Family child care providers who operate from their homes in violation of their state child care licensing rules are hurting the child care field.
And not much is being done about it.
Providers operate illegally for a variety of reasons:
- They don’t understand their state’s regulations
- They can’t get licensed (inadequate space, failed background check, etc.)
- They got fed up with licensing rules and decided to operate illegally
There are several problems with illegal child care.
First – I think everyone agrees that keeping children safe is the number one priority for family child care providers. Licensing rules provide minimum health and safety standards. There are some illegal child care providers who offer excellent care. However, I believe that the vast majority of illegal providers don’t meet these minimum standards. This is a problem. They are also unlikely to meet higher standards set by Quality Rating and Improvement Systems.
Second – Illegal providers can’t get business liability insurance. Even though a lot of licensed providers don’t have this insurance, everyone should. All providers without such insurance run a great financial risk.
But, more importantly, illegal care undermines the entire child care industry by making it very difficult for parents to sort out what quality care is.
All the efforts by providers, child care organizations, state agencies and funders to improve the quality of child care are undercut by illegal providers. Illegal providers generally charge less and thus make it harder for licensed providers to successfully compete. I can’t think of another industry that allows illegal competition to flourish without negative consequences to the violators.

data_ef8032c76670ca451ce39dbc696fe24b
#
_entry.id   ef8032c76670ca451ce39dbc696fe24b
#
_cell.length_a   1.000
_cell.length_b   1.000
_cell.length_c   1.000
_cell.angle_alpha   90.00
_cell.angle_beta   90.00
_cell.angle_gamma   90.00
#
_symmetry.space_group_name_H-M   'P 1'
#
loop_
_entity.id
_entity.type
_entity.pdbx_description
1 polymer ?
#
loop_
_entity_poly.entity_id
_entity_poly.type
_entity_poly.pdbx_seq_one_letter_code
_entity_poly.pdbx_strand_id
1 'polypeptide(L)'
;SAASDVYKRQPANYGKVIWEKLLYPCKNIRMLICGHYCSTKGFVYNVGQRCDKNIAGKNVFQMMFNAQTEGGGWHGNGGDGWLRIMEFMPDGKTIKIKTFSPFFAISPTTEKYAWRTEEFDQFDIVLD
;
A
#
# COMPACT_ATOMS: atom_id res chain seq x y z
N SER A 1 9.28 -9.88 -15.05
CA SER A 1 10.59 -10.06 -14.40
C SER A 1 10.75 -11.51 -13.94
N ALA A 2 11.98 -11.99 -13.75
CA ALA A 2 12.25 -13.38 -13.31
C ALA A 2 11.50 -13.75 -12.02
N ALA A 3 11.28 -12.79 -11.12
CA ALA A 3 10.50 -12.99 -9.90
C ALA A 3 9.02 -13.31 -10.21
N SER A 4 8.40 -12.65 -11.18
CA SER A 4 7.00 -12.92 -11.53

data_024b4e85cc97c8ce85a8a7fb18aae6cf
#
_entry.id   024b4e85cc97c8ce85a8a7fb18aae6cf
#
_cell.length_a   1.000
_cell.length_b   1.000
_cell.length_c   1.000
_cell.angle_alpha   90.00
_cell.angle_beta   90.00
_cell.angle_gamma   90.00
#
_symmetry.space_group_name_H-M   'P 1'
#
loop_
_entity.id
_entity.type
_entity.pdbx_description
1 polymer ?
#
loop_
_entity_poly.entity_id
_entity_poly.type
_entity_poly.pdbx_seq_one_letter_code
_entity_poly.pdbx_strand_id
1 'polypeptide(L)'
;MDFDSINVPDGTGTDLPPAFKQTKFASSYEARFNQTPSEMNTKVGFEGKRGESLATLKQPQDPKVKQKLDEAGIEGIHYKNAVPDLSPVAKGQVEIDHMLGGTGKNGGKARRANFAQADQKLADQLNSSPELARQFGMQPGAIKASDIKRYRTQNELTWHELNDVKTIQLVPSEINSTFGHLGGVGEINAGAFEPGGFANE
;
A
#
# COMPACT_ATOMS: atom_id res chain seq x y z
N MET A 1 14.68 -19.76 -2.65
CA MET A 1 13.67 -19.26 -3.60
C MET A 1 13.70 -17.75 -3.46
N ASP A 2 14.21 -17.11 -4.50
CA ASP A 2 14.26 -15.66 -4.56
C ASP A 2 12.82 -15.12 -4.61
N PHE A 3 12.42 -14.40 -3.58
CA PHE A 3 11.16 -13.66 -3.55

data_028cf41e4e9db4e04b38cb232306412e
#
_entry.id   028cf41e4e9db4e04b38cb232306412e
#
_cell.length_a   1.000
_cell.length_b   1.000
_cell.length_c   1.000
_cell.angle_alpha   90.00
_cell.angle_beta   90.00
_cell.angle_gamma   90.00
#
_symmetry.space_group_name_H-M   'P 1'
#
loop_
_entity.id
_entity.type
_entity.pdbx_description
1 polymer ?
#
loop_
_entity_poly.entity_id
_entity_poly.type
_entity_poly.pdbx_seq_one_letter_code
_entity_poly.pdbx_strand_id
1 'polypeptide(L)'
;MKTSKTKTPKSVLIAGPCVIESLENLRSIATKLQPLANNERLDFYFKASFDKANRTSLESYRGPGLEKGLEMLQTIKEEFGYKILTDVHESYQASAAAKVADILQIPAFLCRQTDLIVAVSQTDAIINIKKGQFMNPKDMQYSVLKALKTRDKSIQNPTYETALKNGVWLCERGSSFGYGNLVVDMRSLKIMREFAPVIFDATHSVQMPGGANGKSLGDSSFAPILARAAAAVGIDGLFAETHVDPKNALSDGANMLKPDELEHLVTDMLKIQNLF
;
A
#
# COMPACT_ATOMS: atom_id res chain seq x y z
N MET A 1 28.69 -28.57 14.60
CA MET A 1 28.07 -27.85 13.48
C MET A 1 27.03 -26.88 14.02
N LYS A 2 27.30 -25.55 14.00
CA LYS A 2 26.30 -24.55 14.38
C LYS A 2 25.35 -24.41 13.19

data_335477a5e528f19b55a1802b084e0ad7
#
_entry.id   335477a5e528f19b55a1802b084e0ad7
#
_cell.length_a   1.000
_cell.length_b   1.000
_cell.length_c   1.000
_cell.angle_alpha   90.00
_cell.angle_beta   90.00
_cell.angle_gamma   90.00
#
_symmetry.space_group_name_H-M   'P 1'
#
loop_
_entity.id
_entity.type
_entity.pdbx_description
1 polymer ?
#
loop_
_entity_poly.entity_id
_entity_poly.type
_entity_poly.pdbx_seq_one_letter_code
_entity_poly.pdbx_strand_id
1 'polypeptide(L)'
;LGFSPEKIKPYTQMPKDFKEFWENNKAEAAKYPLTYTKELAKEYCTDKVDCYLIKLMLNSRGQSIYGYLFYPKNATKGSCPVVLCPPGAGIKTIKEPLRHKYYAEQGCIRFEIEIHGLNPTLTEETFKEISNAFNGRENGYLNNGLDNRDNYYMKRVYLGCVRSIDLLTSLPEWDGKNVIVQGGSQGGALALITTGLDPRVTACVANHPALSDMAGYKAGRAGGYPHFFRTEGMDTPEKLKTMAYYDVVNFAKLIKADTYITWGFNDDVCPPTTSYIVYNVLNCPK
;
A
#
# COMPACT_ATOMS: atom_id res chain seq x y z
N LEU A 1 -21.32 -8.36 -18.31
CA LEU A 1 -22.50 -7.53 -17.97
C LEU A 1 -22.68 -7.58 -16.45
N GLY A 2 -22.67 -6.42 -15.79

There are many problems in the child care industry. The cost of care is high for many parents, yet many providers don’t make a reasonable wage. Some licensing rules are burdensome and are inconsistently enforced. As government and private agencies try to raise quality standards, there are few financial rewards for providers who meet the highest standards of quality.
Bringing change to the child care industry so that all children have access to high quality child care at a reasonable price delivered by providers who can make a decent income doing so, has been an extremely difficult challenge over the years.
The solution isn’t simple. In the end, we need a child care system where illegal care is not tolerated. However, until all child care providers and child care organizations agree on this, it will be difficult to make progress.
I’ve previously written two articles:
Daycare.com has a lively discussion about illegal providers.
Tom Copeland – www.tomcopelandblog.com
Image credit: http://kidsdunia.blogspot.com/2011/08/nusery-rhymes.html